Eyemouth Youth Theatre Group appear to have another hit panto on their hands with the tale of Robin Hood and the Babes in the Wood.
On a wet and blustery night, the people of Eyemouth and beyond flocked to take shelter in the group’s recreation of Sherwood Forest.
And the players wasted no time in getting the action going, with Elle Drummond as Robin Hood striding forth in her Lincoln green to win the Golden Arrow archery competition.
Elle and her Merry Men provided a fantastic mix of jokes and songs, from Katy Perry’s ‘Roar’ to a chorus line version of Mika’s ‘Grace Kelly’ that had the audience rooting for them straight away.
The flipside of that charm, of course, is the pantomime baddy. Bill Shadlow provided the evil as the narky and conniving Sheriff of Nottingham, looking to profit from the Babes (Emma McEwan and Max McNeill) and their wealth.
It didn’t take long for Bill to have the audience booing him: cheating at archery, stealing and berating his dogsbodies will do that!
The real highlight was a series of tongue twisters at mouth numbing speed, as the Sheriff urged his henchmen to do “dark and dirty deeds” and more dastardly things beside, which if it was repeated here would probably break the ‘d’ on my keyboard!
The jeers grew more raucous in the second half as the audience really got into booing the dastardly Sheriff on his every appearance, and one gentleman in the crowd was so enjoying the performance that in a rare quiet moment he could be heard to accidentally kick over a bottle of something nice he had won in the raffle at the interval.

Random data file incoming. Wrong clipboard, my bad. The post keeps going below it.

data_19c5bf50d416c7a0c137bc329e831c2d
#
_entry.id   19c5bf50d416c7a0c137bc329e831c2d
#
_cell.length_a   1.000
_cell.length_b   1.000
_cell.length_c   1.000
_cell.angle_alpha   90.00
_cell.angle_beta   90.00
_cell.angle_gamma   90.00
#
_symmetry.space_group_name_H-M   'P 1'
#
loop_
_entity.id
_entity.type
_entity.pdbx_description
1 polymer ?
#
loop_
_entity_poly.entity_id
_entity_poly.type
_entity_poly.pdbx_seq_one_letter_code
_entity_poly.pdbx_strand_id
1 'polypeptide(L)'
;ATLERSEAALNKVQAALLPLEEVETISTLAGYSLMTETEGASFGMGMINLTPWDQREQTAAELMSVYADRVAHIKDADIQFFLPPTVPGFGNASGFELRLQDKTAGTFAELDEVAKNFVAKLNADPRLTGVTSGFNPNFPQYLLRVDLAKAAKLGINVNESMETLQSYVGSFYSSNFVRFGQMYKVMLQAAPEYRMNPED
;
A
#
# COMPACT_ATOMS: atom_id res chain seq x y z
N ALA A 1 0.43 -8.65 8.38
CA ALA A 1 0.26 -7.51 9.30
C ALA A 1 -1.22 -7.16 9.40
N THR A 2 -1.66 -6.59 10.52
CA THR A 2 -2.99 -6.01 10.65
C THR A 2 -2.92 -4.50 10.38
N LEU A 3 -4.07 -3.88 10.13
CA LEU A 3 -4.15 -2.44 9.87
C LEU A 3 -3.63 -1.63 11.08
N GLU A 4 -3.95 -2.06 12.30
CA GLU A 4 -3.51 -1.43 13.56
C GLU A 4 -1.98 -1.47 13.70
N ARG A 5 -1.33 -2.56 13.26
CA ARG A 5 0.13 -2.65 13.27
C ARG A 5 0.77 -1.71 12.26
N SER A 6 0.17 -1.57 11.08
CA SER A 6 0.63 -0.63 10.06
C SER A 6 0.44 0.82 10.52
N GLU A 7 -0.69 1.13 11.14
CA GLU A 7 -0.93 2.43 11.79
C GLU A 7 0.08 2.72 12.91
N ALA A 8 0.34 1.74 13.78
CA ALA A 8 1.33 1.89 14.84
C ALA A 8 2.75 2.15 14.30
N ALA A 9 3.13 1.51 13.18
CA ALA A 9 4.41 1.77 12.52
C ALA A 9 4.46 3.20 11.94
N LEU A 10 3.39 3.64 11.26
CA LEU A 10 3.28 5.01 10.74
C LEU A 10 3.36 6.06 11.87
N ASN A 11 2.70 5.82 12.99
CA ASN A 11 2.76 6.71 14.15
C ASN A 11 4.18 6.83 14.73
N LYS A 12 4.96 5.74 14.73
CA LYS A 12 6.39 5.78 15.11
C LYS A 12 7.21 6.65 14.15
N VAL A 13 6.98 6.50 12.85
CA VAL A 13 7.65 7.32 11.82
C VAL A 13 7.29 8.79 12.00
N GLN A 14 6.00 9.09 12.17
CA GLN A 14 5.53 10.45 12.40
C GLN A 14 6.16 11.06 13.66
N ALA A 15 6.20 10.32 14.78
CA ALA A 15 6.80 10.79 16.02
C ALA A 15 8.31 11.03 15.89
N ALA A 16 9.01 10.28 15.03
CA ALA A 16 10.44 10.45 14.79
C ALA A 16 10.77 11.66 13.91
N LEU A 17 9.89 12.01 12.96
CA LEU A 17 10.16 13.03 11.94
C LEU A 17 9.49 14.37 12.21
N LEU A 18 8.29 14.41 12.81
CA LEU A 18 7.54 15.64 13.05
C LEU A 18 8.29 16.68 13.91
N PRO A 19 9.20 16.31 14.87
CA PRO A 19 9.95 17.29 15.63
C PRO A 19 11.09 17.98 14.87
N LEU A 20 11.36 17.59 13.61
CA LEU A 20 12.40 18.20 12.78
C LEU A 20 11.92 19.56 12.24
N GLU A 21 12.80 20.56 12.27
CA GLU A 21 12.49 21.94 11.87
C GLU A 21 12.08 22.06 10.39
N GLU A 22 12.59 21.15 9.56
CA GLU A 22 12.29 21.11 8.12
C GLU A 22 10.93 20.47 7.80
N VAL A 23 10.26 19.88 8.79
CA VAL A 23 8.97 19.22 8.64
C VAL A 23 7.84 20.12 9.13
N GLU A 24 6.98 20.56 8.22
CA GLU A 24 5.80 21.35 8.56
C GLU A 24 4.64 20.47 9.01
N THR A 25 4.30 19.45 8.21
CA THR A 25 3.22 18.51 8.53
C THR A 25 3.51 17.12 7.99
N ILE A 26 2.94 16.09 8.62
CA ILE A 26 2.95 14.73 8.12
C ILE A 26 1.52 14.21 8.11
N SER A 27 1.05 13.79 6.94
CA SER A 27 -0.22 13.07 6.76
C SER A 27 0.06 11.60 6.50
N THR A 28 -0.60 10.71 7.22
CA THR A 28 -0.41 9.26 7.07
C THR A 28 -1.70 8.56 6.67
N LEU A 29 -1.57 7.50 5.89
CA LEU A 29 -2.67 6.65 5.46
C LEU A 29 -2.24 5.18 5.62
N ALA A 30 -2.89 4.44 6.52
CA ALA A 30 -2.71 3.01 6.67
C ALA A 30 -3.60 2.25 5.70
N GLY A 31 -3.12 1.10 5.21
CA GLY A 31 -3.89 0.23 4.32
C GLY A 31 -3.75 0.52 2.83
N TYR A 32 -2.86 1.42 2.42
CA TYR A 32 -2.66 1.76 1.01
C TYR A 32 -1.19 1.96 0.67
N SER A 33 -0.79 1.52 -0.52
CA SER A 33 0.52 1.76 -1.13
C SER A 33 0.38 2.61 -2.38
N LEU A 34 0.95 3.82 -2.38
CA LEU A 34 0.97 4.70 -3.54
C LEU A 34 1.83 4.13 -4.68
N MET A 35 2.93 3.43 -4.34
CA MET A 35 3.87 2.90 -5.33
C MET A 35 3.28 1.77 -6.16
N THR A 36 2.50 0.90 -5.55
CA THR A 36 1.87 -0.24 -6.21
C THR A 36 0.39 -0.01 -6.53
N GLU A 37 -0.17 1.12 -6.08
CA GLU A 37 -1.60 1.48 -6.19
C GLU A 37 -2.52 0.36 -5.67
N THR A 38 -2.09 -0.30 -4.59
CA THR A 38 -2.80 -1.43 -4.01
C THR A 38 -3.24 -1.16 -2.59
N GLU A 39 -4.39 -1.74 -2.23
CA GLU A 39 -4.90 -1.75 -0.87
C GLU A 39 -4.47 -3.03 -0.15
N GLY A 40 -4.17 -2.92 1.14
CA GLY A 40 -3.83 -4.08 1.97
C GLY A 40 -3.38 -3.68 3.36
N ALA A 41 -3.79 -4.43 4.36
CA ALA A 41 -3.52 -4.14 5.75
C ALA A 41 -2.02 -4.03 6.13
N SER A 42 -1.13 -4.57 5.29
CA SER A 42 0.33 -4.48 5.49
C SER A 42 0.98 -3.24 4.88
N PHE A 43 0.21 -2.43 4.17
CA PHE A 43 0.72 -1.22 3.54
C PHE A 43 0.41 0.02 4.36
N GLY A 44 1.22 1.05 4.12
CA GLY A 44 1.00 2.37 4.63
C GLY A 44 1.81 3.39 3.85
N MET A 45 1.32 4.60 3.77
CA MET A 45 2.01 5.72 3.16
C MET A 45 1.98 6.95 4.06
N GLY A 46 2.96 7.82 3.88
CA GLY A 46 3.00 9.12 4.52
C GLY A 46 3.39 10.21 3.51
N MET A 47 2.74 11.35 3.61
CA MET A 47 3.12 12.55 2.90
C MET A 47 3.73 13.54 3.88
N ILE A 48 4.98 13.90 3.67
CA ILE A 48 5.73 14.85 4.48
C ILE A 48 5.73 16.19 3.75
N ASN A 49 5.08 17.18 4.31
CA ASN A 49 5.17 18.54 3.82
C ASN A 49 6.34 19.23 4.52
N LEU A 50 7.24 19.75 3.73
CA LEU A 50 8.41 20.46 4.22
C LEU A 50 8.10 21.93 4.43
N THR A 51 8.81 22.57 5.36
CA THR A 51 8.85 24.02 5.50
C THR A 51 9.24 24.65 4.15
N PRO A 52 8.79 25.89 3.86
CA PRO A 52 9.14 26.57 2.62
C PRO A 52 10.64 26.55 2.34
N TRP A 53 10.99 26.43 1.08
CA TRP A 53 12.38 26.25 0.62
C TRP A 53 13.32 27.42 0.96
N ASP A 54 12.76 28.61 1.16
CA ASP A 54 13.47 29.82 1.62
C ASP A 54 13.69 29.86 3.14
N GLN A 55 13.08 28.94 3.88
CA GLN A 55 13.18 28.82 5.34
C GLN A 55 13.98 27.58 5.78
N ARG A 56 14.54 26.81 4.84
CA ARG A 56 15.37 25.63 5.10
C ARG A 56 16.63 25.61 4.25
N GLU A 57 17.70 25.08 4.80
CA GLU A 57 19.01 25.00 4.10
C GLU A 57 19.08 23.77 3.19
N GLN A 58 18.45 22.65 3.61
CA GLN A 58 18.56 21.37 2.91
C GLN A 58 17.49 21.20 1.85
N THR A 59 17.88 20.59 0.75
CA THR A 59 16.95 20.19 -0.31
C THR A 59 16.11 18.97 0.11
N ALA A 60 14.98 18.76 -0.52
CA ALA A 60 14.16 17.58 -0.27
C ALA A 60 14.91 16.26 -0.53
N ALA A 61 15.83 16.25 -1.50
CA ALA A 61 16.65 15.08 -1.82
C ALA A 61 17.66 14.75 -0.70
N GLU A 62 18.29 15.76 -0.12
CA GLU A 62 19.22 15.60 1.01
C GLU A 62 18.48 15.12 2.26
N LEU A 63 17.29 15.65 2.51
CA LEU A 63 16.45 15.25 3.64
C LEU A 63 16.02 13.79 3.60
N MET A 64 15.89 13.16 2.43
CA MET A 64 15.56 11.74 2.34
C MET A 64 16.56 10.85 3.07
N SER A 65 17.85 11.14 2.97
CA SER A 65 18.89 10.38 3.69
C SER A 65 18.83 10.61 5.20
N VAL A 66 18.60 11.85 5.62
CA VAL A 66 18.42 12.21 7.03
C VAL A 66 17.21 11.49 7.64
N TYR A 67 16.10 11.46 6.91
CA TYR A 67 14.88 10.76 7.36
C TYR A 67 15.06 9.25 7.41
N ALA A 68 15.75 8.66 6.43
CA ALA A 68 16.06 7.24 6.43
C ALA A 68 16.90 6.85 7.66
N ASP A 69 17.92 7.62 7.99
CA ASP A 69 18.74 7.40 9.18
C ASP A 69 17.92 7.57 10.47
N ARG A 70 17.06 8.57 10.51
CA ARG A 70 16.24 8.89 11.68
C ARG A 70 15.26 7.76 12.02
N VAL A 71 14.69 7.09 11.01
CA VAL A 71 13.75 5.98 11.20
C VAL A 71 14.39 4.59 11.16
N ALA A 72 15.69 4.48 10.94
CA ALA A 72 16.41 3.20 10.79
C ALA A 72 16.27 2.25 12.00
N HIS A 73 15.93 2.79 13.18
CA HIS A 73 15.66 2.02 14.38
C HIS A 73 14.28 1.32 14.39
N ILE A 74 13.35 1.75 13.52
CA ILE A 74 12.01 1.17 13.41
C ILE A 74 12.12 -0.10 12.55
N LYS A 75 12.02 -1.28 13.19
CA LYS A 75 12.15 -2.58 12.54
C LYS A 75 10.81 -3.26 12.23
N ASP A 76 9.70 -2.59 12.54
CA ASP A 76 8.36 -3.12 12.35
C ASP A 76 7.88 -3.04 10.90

Back on stage, though, the Merry Men were enjoying a tipple of their own, partaking of the “firewater” and “holy water” brewed up by Friar Tuck.
The slightly less than holy Friar was portrayed to perfection as a lovable drunk by Mak Wilson, and his scenes with the Merry Men rattled on apace as he traded witted barbs - as opposed to arrows - with Little John.
Little John, played with a cheeky grin and lots of playful asides to the audience by Jack Ritchie, was the comedic heart of the merry Men.
That role on the ‘baddies’ side was enjoyed by Caitlin Lauder and Rory Fairbairn, as the Sheriff’s less than loyal henchmen, Snivel and Grovel.
The pair obviously enjoyed their anarchic double act, which involved dressing up as ghosts, blowing up safes with dynamite and, in the end, of course, realising the errors of their ways and helping Robin save the day.
The real star, as befits a traditional panto, was , of course, the Dame, and Campbell McNeil didn’t disapoint: his Nurse Nelly Nickerlastic sashayed along the line of bad taste, with some wry lines for the adults (especially the tale of the accidental Eyemouth pub crawl), and plenty of kicks up the bum for the kids to enjoy.
The stage sets throughout were wonderfully evocative, from the lovely “Olde Worlde” medieval Goose Fayre where the archery competition takes place to the forest scenes that could have been painted for Disney.
The costumes, as well, under the eye of Lillian Smith, were exquisite, and the young cast did extremely well with the many quick changes that were required of them.
Robin and Marion’s speedy change into shimmering white sparkly numbers for the finale - with the whole cast on stage for Gary Barlow’s ‘Sing’ were particular highlights.